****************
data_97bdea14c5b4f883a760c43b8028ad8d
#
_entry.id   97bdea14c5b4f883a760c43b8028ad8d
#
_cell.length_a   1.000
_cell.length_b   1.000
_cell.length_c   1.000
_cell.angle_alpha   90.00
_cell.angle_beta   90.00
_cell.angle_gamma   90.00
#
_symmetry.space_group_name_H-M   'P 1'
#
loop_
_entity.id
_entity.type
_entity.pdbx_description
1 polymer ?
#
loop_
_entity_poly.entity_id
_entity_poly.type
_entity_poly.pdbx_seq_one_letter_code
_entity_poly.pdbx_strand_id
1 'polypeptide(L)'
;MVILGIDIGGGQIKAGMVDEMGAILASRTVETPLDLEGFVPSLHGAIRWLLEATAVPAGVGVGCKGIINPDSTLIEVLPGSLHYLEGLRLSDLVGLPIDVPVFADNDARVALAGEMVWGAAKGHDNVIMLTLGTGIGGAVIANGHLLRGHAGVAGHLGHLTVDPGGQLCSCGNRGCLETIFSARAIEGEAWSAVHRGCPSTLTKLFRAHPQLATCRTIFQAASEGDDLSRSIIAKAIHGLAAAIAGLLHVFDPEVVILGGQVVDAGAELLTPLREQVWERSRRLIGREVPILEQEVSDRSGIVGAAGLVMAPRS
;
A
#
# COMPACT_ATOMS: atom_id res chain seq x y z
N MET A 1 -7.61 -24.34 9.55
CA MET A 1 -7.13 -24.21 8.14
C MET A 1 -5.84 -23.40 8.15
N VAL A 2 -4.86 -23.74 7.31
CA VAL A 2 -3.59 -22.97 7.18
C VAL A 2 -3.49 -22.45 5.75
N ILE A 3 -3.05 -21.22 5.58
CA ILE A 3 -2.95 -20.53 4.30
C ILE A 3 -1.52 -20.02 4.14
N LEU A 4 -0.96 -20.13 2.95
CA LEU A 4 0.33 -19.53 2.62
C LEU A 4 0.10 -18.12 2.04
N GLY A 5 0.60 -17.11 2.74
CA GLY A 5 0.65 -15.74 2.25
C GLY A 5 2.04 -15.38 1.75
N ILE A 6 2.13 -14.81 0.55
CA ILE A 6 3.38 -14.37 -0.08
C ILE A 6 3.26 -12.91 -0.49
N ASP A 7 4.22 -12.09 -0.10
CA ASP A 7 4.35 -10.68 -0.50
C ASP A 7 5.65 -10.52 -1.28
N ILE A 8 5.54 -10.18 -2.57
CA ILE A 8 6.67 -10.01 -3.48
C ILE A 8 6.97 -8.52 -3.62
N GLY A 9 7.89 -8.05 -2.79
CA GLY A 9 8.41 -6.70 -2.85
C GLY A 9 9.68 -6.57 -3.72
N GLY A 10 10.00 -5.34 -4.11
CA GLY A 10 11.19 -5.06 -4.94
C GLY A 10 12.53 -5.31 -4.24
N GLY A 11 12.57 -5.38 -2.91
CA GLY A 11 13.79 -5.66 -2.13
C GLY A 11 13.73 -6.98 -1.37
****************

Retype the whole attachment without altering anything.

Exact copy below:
data_97bdea14c5b4f883a760c43b8028ad8d
#
_entry.id   97bdea14c5b4f883a760c43b8028ad8d
#
_cell.length_a   1.000
_cell.length_b   1.000
_cell.length_c   1.000
_cell.angle_alpha   90.00
_cell.angle_beta   90.00
_cell.angle_gamma   90.00
#
_symmetry.space_group_name_H-M   'P 1'
#
loop_
_entity.id
_entity.type
_entity.pdbx_description
1 polymer ?
#
loop_
_entity_poly.entity_id
_entity_poly.type
_entity_poly.pdbx_seq_one_letter_code
_entity_poly.pdbx_strand_id
1 'polypeptide(L)'
;MVILGIDIGGGQIKAGMVDEMGAILASRTVETPLDLEGFVPSLHGAIRWLLEATAVPAGVGVGCKGIINPDSTLIEVLPGSLHYLEGLRLSDLVGLPIDVPVFADNDARVALAGEMVWGAAKGHDNVIMLTLGTGIGGAVIANGHLLRGHAGVAGHLGHLTVDPGGQLCSCGNRGCLETIFSARAIEGEAWSAVHRGCPSTLTKLFRAHPQLATCRTIFQAASEGDDLSRSIIAKAIHGLAAAIAGLLHVFDPEVVILGGQVVDAGAELLTPLREQVWERSRRLIGREVPILEQEVSDRSGIVGAAGLVMAPRS
;
A
#
# COMPACT_ATOMS: atom_id res chain seq x y z
N MET A 1 -7.61 -24.34 9.55
CA MET A 1 -7.13 -24.21 8.14
C MET A 1 -5.84 -23.40 8.15
N VAL A 2 -4.86 -23.74 7.31
CA VAL A 2 -3.59 -22.97 7.18
C VAL A 2 -3.49 -22.45 5.75
N ILE A 3 -3.05 -21.22 5.58
CA ILE A 3 -2.95 -20.53 4.30
C ILE A 3 -1.52 -20.02 4.14
N LEU A 4 -0.96 -20.13 2.95
CA LEU A 4 0.33 -19.53 2.62
C LEU A 4 0.10 -18.12 2.04
N GLY A 5 0.60 -17.11 2.74
CA GLY A 5 0.65 -15.74 2.25
C GLY A 5 2.04 -15.38 1.75
N ILE A 6 2.13 -14.81 0.55
CA ILE A 6 3.38 -14.37 -0.08
C ILE A 6 3.26 -12.91 -0.49
N ASP A 7 4.22 -12.09 -0.10
CA ASP A 7 4.35 -10.68 -0.50
C ASP A 7 5.65 -10.52 -1.28
N ILE A 8 5.54 -10.18 -2.57
CA ILE A 8 6.67 -10.01 -3.48
C ILE A 8 6.97 -8.52 -3.62
N GLY A 9 7.89 -8.05 -2.79
CA GLY A 9 8.41 -6.70 -2.85
C GLY A 9 9.68 -6.57 -3.72
N GLY A 10 10.00 -5.34 -4.11
CA GLY A 10 11.19 -5.06 -4.94
C GLY A 10 12.53 -5.31 -4.24
N GLY A 11 12.57 -5.38 -2.91
CA GLY A 11 13.79 -5.66 -2.13
C GLY A 11 13.73 -6.98 -1.37